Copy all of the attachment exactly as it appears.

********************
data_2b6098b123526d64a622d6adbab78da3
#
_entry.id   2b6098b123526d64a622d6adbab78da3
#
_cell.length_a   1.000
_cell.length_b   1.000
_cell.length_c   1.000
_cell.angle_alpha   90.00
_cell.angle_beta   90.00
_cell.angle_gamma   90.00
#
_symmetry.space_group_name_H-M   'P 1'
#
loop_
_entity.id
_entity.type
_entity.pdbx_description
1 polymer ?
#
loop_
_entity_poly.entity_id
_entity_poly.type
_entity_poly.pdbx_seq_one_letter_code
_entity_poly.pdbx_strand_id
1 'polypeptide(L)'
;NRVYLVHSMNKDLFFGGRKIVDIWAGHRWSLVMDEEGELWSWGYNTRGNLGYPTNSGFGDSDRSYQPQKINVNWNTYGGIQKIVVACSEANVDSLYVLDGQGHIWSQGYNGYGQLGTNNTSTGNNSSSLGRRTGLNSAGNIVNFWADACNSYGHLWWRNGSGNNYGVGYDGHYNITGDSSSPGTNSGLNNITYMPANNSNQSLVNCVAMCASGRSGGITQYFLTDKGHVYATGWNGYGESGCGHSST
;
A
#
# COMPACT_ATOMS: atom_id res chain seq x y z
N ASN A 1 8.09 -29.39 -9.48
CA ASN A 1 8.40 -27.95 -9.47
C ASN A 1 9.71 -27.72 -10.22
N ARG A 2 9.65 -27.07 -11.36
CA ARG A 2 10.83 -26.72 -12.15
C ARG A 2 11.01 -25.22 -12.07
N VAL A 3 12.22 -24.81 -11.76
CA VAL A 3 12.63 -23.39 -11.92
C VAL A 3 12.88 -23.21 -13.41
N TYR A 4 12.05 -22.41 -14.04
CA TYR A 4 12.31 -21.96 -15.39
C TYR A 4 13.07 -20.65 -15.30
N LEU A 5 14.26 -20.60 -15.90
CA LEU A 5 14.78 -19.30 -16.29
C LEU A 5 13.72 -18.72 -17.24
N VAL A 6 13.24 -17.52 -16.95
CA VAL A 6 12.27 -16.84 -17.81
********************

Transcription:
data_2b6098b123526d64a622d6adbab78da3
#
_entry.id   2b6098b123526d64a622d6adbab78da3
#
_cell.length_a   1.000
_cell.length_b   1.000
_cell.length_c   1.000
_cell.angle_alpha   90.00
_cell.angle_beta   90.00
_cell.angle_gamma   90.00
#
_symmetry.space_group_name_H-M   'P 1'
#
loop_
_entity.id
_entity.type
_entity.pdbx_description
1 polymer ?
#
loop_
_entity_poly.entity_id
_entity_poly.type
_entity_poly.pdbx_seq_one_letter_code
_entity_poly.pdbx_strand_id
1 'polypeptide(L)'
;NRVYLVHSMNKDLFFGGRKIVDIWAGHRWSLVMDEEGELWSWGYNTRGNLGYPTNSGFGDSDRSYQPQKINVNWNTYGGIQKIVVACSEANVDSLYVLDGQGHIWSQGYNGYGQLGTNNTSTGNNSSSLGRRTGLNSAGNIVNFWADACNSYGHLWWRNGSGNNYGVGYDGHYNITGDSSSPGTNSGLNNITYMPANNSNQSLVNCVAMCASGRSGGITQYFLTDKGHVYATGWNGYGESGCGHSST
;
A
#
# COMPACT_ATOMS: atom_id res chain seq x y z
N ASN A 1 8.09 -29.39 -9.48
CA ASN A 1 8.40 -27.95 -9.47
C ASN A 1 9.71 -27.72 -10.22
N ARG A 2 9.65 -27.07 -11.36
CA ARG A 2 10.83 -26.72 -12.15
C ARG A 2 11.01 -25.22 -12.07
N VAL A 3 12.22 -24.81 -11.76
CA VAL A 3 12.63 -23.39 -11.92
C VAL A 3 12.88 -23.21 -13.41
N TYR A 4 12.05 -22.41 -14.04
CA TYR A 4 12.31 -21.96 -15.39
C TYR A 4 13.07 -20.65 -15.30
N LEU A 5 14.26 -20.60 -15.90
CA LEU A 5 14.78 -19.30 -16.29
C LEU A 5 13.72 -18.72 -17.24
N VAL A 6 13.24 -17.52 -16.95
CA VAL A 6 12.27 -16.84 -17.81